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Silversmith Hammered by Copyists

Silver pendant by Nancy Hazleton
Creative Counterfeit Chic reader and jeweler Nancy Hazleton sent the following email describing how widespread copying has affected both her business and that of fellow artisans:

I am a silversmith in Tucson, Arizona. It is impossible to compete with southeast Asians, making three dollars a day, and copying my designs. I would like to blame both globalization and the Internet but that wouldn't be productive. I guess the genie is out of the bottle. My only solution is to do custom work and fill a niche market.

If you go on eBay, there are so many people selling fake Native American jewelry.  It's definitely caveat emptor as some of the stuff is technically quite good. It sure makes it hard for Native silversmiths, though. Many refuse to have websites as they have been ripped off so many times. So, they end up selling at craft shows, a really lousy way to make a living.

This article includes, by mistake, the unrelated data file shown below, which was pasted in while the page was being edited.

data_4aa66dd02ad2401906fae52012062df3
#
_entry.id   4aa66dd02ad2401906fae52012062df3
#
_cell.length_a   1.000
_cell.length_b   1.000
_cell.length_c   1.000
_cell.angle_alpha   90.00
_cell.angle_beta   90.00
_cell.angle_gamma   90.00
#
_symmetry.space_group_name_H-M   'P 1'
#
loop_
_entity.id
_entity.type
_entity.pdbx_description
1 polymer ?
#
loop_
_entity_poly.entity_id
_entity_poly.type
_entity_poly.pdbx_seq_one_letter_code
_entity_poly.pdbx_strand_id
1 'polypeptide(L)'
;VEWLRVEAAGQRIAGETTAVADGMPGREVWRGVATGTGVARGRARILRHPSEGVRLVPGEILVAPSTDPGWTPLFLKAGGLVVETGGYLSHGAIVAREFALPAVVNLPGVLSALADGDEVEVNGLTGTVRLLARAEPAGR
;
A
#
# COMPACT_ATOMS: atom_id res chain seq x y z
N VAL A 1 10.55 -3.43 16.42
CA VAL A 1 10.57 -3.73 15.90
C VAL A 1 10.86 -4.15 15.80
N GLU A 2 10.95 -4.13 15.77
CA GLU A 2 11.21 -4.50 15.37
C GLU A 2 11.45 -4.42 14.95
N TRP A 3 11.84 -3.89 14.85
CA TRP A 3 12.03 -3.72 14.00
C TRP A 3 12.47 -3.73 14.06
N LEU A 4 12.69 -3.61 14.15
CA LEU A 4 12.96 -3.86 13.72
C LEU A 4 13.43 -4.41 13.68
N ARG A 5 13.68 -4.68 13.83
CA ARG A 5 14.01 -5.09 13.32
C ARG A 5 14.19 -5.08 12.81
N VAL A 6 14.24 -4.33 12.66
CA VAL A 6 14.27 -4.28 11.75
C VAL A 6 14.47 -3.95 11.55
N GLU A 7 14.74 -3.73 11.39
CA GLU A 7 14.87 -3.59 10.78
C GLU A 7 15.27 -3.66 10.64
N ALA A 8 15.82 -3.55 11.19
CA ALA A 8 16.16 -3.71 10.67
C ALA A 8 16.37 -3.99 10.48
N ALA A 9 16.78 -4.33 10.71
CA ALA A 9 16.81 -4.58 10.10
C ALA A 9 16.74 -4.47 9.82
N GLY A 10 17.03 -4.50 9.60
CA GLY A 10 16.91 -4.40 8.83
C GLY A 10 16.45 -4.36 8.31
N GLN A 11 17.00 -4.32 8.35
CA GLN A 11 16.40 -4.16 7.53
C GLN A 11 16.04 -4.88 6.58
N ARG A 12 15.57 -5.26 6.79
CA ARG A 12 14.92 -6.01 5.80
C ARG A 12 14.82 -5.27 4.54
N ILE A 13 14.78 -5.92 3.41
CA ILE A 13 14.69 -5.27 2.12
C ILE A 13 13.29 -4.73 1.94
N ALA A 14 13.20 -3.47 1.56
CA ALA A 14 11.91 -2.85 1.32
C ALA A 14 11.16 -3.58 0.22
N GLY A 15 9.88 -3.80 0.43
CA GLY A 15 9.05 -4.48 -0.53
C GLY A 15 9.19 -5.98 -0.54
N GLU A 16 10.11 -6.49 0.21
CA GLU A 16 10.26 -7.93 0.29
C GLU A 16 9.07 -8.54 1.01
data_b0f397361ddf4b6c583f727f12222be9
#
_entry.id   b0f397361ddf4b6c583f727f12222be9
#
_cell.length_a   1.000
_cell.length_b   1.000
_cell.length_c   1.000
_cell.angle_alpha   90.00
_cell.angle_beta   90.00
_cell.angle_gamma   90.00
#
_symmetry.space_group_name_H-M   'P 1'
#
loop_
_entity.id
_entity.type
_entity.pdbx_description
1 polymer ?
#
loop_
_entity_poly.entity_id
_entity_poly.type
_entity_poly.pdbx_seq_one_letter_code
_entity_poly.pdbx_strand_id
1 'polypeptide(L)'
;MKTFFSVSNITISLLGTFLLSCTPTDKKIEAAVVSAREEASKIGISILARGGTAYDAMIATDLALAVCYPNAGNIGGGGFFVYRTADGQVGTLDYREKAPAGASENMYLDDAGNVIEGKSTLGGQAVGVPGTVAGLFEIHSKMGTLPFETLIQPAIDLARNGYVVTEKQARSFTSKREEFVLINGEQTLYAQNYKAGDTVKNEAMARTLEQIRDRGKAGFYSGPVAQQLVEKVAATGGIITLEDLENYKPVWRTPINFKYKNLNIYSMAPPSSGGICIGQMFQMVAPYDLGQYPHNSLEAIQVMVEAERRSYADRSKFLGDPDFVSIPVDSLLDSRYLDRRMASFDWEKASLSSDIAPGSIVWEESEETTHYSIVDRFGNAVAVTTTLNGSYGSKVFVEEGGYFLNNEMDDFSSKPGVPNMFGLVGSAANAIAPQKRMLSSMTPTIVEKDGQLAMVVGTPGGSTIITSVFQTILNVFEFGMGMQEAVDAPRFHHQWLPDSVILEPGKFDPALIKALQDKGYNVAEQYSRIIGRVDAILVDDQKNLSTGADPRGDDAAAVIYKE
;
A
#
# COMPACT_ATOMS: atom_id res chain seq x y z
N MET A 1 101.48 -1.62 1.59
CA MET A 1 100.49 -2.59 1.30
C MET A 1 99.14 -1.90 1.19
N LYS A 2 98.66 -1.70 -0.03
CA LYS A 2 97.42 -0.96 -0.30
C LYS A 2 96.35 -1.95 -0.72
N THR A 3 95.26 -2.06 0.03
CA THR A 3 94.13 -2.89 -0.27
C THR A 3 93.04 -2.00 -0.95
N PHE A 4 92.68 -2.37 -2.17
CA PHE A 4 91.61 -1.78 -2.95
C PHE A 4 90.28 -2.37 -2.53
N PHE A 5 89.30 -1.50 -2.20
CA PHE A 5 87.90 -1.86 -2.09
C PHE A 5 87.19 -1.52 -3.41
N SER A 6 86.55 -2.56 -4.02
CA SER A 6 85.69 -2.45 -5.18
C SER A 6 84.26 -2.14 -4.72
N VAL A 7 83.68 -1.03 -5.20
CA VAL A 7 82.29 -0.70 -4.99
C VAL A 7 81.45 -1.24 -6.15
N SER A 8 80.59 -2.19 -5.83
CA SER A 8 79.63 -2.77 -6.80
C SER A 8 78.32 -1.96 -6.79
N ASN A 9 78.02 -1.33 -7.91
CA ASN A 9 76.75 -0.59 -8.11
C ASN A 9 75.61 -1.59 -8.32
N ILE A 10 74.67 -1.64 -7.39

From a legal perspective, this story is interesting because jewelry (unlike clothing) actually can be copyrighted.  And although Nancy isn't Native American, silversmiths who are have an additional level of protection under the American Indian Arts & Crafts Act of 1990, which doesn't prohibit copying but does provide that goods can't be falsely labeled "Indian" or "Native American."  As is frequently the case, however, enforcement would be time-consuming and expensive, so Nancy and many of her colleagues follow other stragegies.  Its unfortunate, though, that the internet in this instance is a hindrance rather than a help for talented creators.

Unless, of course, some of you happen to fall in love with a Hazleton original....

Waveset by Nancy Hazleton

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